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APP establishes deforestation moratorium in Jambi; greens remain skeptical

Industrial acacia plantation for pulp production.

Asia Pulp & Paper (APP) has established a moratorium on natural forest conversion in Jambi province on the island of Sumatra, according to a report issued by the Indonesian forestry giant.

The moratorium covers 55,584 hectares of forest land, including concessions owned outright by APP and two independent pulpwood suppliers. APP says it has now conducted a preliminary high conservation value forest (HCVF) assessment across 80 percent of its concessions in Jambi and Riau and 50 percent of its concessions in West Kalimantan. APP and its affiliates own about 1 million hectares of forest concessions, while its suppliers control 1.5 million ha.

The “sustainability roadmap” comes as part of APP’s effort to phase out sourcing of fiber from natural forests by 2015. The target applies only to APP-owned forest concessions, although suppliers are expected to conduct HCVF assessments on their holdings by the same year.

The initiatives are a response to criticism from environmental groups over APP’s forest management practices. According to groups ranging from WWF to the Rainforest Alliance to Greenpeace, APP has converted vast areas of tropical forest and peatlands for acacia and eucalyptus plantations to feed its pulp mills. WWF estimates that APP and its suppliers have destroyed 2 million hectares of forest in Sumatra since 1984, including critical habitat for endangered tigers, elephants, orangutans, and rhinos. Conversion has also driven substantial greenhouse gas emissions. By one estimate, carbon dioxide emissions from the Indonesian pulp and paper industry amount to 600 million tons per year, or more than the total emissions from deforestation in the Brazilian Amazon.

Complaints from environmental groups have hit APP hard. Greenpeace’s campaign has been particularly damaging, costing APP dozens of major customers — including Xerox, Kraft, National Geographic, Mattel, and Carrefour, among others — in recent years. WWF has also issued a series of reports showing that APP has failed to abide by three past targets for phasing out natural forest logging and that the paper giant’s “conservation initiatives” are little more that compliance with Indonesian law. One of these prior commitments was to conserve HCVF as specified under the Rainforest Alliance’s SmartWood program. APP breached that pledge in 2005 and 2006, leading Rainforest Alliance to terminate the agreement with APP in 2007. The Forest Stewardship Council (FSC) subsequently ended its relationship with APP.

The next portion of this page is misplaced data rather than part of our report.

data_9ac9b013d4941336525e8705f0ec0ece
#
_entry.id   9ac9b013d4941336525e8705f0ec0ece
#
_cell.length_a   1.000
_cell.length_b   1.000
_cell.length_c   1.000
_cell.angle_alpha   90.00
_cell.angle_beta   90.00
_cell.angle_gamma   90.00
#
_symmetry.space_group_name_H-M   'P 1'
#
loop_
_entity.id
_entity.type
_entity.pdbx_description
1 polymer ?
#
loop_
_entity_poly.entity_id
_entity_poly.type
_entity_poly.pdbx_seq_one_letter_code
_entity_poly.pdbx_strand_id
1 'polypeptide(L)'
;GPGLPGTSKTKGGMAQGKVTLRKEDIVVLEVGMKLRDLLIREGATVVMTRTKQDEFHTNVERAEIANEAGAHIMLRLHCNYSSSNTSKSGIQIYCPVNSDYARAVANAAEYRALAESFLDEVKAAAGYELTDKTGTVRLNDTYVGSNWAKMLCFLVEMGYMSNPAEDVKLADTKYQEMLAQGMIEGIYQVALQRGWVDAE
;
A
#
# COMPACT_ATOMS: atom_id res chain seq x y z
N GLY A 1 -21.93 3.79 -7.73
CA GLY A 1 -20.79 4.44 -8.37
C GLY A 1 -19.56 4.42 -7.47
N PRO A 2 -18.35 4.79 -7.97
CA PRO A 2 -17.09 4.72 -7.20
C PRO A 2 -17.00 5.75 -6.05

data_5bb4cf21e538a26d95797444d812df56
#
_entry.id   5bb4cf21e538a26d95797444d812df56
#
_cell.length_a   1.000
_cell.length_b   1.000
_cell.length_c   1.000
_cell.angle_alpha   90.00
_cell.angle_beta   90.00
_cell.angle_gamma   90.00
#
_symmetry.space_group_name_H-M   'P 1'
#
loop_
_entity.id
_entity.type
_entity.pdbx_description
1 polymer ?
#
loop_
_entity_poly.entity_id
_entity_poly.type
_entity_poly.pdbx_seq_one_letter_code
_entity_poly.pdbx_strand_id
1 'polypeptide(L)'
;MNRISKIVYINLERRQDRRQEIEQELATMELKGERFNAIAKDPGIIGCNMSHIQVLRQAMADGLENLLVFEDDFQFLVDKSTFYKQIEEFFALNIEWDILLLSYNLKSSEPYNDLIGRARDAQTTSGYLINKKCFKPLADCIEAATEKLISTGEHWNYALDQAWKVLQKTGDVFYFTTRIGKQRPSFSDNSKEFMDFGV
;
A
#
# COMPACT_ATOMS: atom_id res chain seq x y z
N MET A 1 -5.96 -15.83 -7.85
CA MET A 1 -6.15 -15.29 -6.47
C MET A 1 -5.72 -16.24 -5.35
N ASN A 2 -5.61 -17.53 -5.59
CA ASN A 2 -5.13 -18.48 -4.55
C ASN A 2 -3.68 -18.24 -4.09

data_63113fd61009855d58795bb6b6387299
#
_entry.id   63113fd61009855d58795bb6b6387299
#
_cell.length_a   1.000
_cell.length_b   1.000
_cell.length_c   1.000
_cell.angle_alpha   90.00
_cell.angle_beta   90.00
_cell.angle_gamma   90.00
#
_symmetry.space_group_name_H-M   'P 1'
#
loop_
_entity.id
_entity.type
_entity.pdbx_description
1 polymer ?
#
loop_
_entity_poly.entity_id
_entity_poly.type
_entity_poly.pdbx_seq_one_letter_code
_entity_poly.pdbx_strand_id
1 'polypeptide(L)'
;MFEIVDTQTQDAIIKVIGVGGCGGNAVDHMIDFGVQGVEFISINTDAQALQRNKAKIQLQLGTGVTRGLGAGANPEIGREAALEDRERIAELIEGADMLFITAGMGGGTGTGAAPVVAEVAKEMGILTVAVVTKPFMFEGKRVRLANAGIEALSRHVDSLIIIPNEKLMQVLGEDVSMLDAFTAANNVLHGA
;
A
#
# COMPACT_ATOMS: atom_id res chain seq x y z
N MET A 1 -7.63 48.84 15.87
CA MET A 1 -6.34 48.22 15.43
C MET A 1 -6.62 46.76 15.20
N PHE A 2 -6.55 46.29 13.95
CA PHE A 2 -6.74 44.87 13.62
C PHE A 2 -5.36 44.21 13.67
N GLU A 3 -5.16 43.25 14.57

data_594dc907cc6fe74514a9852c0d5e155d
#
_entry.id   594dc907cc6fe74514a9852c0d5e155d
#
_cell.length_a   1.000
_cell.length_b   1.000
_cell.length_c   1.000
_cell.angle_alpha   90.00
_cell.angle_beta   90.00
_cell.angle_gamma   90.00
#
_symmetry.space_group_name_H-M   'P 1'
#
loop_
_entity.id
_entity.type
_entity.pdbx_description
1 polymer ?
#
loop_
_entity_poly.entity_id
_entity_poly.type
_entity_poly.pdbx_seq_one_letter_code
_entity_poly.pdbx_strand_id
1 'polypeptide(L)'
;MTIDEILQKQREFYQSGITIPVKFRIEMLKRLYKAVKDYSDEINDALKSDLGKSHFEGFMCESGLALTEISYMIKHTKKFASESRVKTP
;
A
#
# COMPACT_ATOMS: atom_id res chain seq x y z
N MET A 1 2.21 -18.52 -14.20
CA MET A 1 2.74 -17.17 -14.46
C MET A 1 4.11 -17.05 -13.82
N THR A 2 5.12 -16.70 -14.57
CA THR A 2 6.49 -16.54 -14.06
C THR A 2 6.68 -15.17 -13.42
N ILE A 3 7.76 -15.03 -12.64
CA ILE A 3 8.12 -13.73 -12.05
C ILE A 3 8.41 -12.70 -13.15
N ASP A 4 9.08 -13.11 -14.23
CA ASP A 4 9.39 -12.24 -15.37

Given this checkered record, Greenpeace greeted APP’s newest announcement with skepticism.

“APP’s announcement to suspend all natural forest clearance in Jambi is a step forward,” a Greenpeace spokesperson told is email. “However, if APP is to prove it is genuinely committed to ending its involvement in deforestation this same commitment must be immediately applied to all areas of natural forest in Indonesia from where it’s sourcing.”

Greenpeace also expressed concern about a new pulp mill allegedly linked to APP’s parent, the Sinar Mas group of companies.

“The news that APP plans to develop a massive new pulp mill in South Sumatra raises serious questions about recent claims that the company plans to stop using timber from natural forest clearance.”

APP has denied any involvement with the new pulp mill and Sinar Mas has not confirmed media reports that it is linked to the project. But analysis by Christopher Barr, a forestry consultant, raises doubts that there are enough plantations to meet the new mill’s demand. Any shortfall would likely come from natural forests. (APP’s 2015 target allows for 5 percent of its fiber to come from natural forests).

“Typically investments in pulp capacity occur well ahead of plantations,” Barr said.

Past and forecast demand and production targets for Indonesia's pulp and paper industry.
Past and forecast demand and production targets for Indonesia’s pulp and paper industry.

Indonesia is gearing up for substantial pulp and paper expansion by 2020. Although Indonesian President Susilo Bambang Yudhoyono in 2011 established a moratorium on new forestry concessions across 14.5 million hectares of peatlands and primary forest through 2013, the Ministry of Forestry has since expanded the area zoned for industrial timber plantations from 9.4 million ha to 21.2 million hectares. The targets make it difficult to believe that Indonesia will be able to meet its emissions reduction target for 2020, according to Barr.

“I have a hard time envisioning this capacity expansion while reducing emissions,” said Barr.

But APP maintains it “is committed to an all-plantation business model”. The question from environmentalists remains whether these plantations will be established by converting native forests.

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